Super Hunt winner tells his tale.

Idaho Super Hunt tags are one of the most unusual hunting opportunities in the West.  First, you don’t need a state hunting license to enter a Super Hunt drawing.  Two, if you win, you have the opportunity to hunt in any open hunt for your species.

Every year, 34 hunters win Super Hunt and Super Hunt Combo tags.  The drawings began in 2004, which means only 442 hunters belong to this rare winner's circle. 

Before you go learn more about Idaho Super Hunts, read one winner's Super Hunt adventure.

Gavin Moody elk Super Hunt
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Photo provided by Gavin Moody

Gavin Moody of Boise was hoping for a Super Hunt tag for deer, instead he got the elk hunt of a lifetime.

In his second year of entering the Super Hunt drawing, Moody bought one entry each for deer, elk and moose. Much to his surprise, he drew the elk tag. Moody said he didn’t have a hunt in mind, but everyone he talked to recommended the Owyhee Desert and its famous elk herd that consistently produces trophy bulls.

On his first preseason scouting trip, Moody noticed a juniper tree that was stripped of bark about 10 feet up with 2-inch branches broken off.

“It was mangled,” he said.

Curious what it caused it, he realized it was an elk rub, and later on that trip, he spotted a bull that may have been responsible.

“Oh my God, the biggest bull I’ve ever seen in Idaho steps out,” he said. “He’s got tips on the tail, and I was speechless. He was just incredible, something you dream about.”

He had to wait three weeks to see if the bull would stick around, and to his surprise, he spotted the elk in almost the exact same spot at daybreak on the first day of his hunt.

Unfortunately, the bull slipped into the timber in a spot that was unapproachable, and “that was the last glimpse I saw of him.”

Moody was disappointed, but it didn’t last long. All around him he could hear bulls bugling, which continued for several days.

He and his wife, Monica Fackrell, were lulled to sleep each night by howling coyotes, and they woke to the sound of bugling bulls each morning.

“She was so excited to hear them rutting,” Moody said.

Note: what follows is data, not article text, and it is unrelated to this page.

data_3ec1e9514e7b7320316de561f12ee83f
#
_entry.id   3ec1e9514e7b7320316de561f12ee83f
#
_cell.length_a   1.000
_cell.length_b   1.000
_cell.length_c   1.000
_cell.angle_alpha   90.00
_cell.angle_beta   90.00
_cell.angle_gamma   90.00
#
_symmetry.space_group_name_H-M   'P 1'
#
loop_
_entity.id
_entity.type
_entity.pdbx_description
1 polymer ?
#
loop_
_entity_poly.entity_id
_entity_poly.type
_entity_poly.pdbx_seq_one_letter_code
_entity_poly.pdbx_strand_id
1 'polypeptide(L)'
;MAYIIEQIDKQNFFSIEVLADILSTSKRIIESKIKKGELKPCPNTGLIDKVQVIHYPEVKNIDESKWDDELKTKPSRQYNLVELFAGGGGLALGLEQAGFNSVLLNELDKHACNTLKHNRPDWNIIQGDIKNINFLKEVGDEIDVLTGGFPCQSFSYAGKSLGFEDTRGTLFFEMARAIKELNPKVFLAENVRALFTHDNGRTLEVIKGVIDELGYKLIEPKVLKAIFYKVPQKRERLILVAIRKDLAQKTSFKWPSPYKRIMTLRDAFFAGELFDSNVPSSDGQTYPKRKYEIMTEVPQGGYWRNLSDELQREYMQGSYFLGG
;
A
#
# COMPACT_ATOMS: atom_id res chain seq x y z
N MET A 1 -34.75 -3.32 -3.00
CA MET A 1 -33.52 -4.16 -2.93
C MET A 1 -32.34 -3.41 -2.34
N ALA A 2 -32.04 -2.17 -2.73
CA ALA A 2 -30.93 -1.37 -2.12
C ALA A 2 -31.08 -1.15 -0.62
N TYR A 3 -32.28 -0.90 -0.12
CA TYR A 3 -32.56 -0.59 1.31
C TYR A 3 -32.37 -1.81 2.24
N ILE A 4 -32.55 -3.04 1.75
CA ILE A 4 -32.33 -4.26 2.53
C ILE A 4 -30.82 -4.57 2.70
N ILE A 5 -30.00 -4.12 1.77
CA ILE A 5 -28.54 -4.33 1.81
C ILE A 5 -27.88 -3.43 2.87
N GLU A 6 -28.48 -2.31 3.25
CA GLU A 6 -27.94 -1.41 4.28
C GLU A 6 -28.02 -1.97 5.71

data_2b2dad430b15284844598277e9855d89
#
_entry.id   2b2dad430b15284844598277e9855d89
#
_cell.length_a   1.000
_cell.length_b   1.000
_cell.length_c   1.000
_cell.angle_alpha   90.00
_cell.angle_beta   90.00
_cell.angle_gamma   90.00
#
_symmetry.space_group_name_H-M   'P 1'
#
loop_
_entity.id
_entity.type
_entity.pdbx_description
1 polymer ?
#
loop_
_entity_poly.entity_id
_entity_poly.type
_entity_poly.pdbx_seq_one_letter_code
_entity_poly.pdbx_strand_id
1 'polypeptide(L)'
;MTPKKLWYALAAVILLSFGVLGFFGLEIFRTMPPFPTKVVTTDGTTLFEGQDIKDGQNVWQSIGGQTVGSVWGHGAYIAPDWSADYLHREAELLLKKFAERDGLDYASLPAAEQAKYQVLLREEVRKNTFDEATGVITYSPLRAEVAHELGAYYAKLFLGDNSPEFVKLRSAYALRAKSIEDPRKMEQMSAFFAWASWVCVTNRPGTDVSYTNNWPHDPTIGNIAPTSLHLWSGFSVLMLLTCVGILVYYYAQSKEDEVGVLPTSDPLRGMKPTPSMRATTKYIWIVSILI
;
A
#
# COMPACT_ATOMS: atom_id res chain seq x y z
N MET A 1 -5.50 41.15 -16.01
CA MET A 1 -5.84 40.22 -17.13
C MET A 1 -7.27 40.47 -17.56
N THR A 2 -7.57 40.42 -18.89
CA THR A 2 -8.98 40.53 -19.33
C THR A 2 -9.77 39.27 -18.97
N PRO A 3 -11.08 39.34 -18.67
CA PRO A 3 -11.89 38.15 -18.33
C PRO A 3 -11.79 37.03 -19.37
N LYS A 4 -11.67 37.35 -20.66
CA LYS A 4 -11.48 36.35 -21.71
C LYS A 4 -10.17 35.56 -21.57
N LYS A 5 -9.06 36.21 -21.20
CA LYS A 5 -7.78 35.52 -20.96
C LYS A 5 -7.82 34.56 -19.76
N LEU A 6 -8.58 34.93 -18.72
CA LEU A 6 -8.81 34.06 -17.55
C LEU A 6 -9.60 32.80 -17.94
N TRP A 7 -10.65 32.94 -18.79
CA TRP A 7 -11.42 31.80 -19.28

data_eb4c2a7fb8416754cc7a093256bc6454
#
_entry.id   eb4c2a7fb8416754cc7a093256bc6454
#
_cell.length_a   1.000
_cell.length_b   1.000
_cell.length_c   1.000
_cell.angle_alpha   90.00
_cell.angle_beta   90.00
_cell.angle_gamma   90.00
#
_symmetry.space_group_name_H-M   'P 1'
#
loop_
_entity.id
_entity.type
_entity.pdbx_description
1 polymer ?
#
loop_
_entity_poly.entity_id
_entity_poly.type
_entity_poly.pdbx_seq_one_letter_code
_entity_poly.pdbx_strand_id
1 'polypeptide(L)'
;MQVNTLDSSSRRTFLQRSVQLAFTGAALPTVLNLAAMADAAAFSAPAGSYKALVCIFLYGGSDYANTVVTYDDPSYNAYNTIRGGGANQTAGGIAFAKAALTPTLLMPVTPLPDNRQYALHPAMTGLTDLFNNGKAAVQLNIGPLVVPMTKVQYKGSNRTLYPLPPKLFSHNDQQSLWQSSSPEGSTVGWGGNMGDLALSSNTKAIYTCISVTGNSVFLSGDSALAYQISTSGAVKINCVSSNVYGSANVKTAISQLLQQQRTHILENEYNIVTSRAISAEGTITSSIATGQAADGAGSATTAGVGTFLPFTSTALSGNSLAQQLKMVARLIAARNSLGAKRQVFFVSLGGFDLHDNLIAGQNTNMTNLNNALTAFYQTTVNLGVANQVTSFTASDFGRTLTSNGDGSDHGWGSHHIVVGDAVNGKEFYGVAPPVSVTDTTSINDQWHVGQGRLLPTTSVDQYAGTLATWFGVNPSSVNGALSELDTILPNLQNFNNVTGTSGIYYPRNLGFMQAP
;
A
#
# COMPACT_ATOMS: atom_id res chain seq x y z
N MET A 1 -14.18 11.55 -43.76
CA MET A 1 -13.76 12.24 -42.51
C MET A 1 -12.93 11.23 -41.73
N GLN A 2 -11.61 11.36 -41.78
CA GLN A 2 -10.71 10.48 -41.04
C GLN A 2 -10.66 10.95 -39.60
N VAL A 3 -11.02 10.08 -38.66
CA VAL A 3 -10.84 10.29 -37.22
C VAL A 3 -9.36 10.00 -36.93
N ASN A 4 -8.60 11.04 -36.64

They also faced some tough early season hunting conditions with hot weather and a full moon that seemed to make the animals nocturnal and delay the rut. But a storm midway through his hunt changed that. The elk became more active in cooler weather, and the rut kicked into full swing.

“Every elk on that mountain started talking again,” he said.

They saw elk daily, including bulls, and it was a rare chance for him to be selective and take the bull he wanted rather than the first one he saw.

“In general hunts, you see a bull, you put him on the ground,” Moody said. “This hunt gave me the opportunity to look at elk and judge them.”

They spotted a herd traveling along a ridge and got in front of it and waited for the elk to arrive. They heard multiple elk bugling around them, and before long, a bull wandered within 100 yards of them. It was a six-point, Moody said, but not the size of antlers he was seeking.

It walked away, and they could hear another bull approaching.

“This elk walked within 15 yards of us, bugling and carrying on,” Moody said. “You could smell him.”

But this one wasn’t big enough, either.

A third bull walked into view, and Moody said he was a monster.

“I’m thinking ‘Wow, this one is big.’”

Moody was ready to fill his tag with this trophy bull, but after spying it in his scope, he realized one antler was broken off.

Then he passed on a third mature bull. Again, its antlers didn’t measure up, but that was about to change.

A few minutes later, a small herd of cows and calves wandered by, and a bull was trailing them. Moody waited for the bull to appear, and when he saw it, he knew it was the one he wanted.

“I didn’t count points, I just looked at the size and mass,” he said.

Moody had bought a Sako 7mm magnum rifle specifically for the hunt, and practiced with it so he was confident shooting out to 400 yards, but that long-range practice wasn’t needed.

“This elk died within 15 yards,” he said.

They held their position for a few minutes after ensuring the bull was dead, and watched as another one walked in and sniffed it, then turned and walked away.

He counted six bulls in the vicinity and figured his was the herd bull.

“It was just a fantastic hunt,” Moody said. “The number of big bulls was incredible.”

Moody said it’s his biggest bull elk ever, and regardless of how it ranks, the hunt ranked as his best.

“I haven’t scored him,” he said. “To me, the points don’t matter, it was the experience.”

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